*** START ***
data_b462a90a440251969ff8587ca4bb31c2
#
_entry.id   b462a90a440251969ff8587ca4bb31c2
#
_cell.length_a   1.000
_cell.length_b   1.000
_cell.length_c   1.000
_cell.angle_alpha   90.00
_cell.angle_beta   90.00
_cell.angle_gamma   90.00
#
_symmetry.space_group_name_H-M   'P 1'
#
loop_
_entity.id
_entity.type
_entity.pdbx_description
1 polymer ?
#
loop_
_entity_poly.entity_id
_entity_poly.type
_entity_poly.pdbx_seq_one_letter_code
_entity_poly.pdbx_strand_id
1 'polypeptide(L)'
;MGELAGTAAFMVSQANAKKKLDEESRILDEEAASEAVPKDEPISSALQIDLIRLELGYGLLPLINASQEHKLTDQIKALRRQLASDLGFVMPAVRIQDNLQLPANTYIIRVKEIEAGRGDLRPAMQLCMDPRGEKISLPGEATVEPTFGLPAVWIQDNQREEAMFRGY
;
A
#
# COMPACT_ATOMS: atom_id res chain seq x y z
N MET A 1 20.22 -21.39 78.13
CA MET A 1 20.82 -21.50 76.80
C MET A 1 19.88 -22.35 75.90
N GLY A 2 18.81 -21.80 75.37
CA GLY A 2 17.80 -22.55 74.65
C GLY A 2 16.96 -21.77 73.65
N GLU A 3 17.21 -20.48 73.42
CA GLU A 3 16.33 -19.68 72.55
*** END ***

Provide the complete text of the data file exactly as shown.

data_b462a90a440251969ff8587ca4bb31c2
#
_entry.id   b462a90a440251969ff8587ca4bb31c2
#
_cell.length_a   1.000
_cell.length_b   1.000
_cell.length_c   1.000
_cell.angle_alpha   90.00
_cell.angle_beta   90.00
_cell.angle_gamma   90.00
#
_symmetry.space_group_name_H-M   'P 1'
#
loop_
_entity.id
_entity.type
_entity.pdbx_description
1 polymer ?
#
loop_
_entity_poly.entity_id
_entity_poly.type
_entity_poly.pdbx_seq_one_letter_code
_entity_poly.pdbx_strand_id
1 'polypeptide(L)'
;MGELAGTAAFMVSQANAKKKLDEESRILDEEAASEAVPKDEPISSALQIDLIRLELGYGLLPLINASQEHKLTDQIKALRRQLASDLGFVMPAVRIQDNLQLPANTYIIRVKEIEAGRGDLRPAMQLCMDPRGEKISLPGEATVEPTFGLPAVWIQDNQREEAMFRGY
;
A
#
# COMPACT_ATOMS: atom_id res chain seq x y z
N MET A 1 20.22 -21.39 78.13
CA MET A 1 20.82 -21.50 76.80
C MET A 1 19.88 -22.35 75.90
N GLY A 2 18.81 -21.80 75.37
CA GLY A 2 17.80 -22.55 74.65
C GLY A 2 16.96 -21.77 73.65
N GLU A 3 17.21 -20.48 73.42
CA GLU A 3 16.33 -19.68 72.55